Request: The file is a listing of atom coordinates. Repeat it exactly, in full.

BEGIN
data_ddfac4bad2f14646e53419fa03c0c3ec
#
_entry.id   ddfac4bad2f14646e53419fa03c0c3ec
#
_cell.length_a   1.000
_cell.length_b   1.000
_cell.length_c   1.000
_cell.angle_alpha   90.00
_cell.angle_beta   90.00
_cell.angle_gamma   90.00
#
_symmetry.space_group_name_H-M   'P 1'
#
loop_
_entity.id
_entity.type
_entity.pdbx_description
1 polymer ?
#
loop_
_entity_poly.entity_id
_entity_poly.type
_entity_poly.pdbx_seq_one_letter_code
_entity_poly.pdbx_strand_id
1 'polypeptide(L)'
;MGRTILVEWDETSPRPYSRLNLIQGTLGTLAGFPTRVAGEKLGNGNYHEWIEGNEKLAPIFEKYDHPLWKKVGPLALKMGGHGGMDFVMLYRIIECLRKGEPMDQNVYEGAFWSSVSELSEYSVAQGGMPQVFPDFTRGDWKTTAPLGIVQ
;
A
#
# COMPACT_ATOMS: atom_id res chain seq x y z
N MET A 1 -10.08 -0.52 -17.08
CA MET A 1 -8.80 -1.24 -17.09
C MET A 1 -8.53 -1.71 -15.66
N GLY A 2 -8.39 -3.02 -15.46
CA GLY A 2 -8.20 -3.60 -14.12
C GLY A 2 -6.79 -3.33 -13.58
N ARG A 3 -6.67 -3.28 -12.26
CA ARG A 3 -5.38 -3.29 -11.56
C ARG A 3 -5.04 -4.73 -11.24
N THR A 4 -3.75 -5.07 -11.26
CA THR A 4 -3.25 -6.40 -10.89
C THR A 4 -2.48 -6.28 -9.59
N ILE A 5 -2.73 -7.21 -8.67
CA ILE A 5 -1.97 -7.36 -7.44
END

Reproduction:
data_ddfac4bad2f14646e53419fa03c0c3ec
#
_entry.id   ddfac4bad2f14646e53419fa03c0c3ec
#
_cell.length_a   1.000
_cell.length_b   1.000
_cell.length_c   1.000
_cell.angle_alpha   90.00
_cell.angle_beta   90.00
_cell.angle_gamma   90.00
#
_symmetry.space_group_name_H-M   'P 1'
#
loop_
_entity.id
_entity.type
_entity.pdbx_description
1 polymer ?
#
loop_
_entity_poly.entity_id
_entity_poly.type
_entity_poly.pdbx_seq_one_letter_code
_entity_poly.pdbx_strand_id
1 'polypeptide(L)'
;MGRTILVEWDETSPRPYSRLNLIQGTLGTLAGFPTRVAGEKLGNGNYHEWIEGNEKLAPIFEKYDHPLWKKVGPLALKMGGHGGMDFVMLYRIIECLRKGEPMDQNVYEGAFWSSVSELSEYSVAQGGMPQVFPDFTRGDWKTTAPLGIVQ
;
A
#
# COMPACT_ATOMS: atom_id res chain seq x y z
N MET A 1 -10.08 -0.52 -17.08
CA MET A 1 -8.80 -1.24 -17.09
C MET A 1 -8.53 -1.71 -15.66
N GLY A 2 -8.39 -3.02 -15.46
CA GLY A 2 -8.20 -3.60 -14.12
C GLY A 2 -6.79 -3.33 -13.58
N ARG A 3 -6.67 -3.28 -12.26
CA ARG A 3 -5.38 -3.29 -11.56
C ARG A 3 -5.04 -4.73 -11.24
N THR A 4 -3.75 -5.07 -11.26
CA THR A 4 -3.25 -6.40 -10.89
C THR A 4 -2.48 -6.28 -9.59
N ILE A 5 -2.73 -7.21 -8.67
CA ILE A 5 -1.97 -7.36 -7.44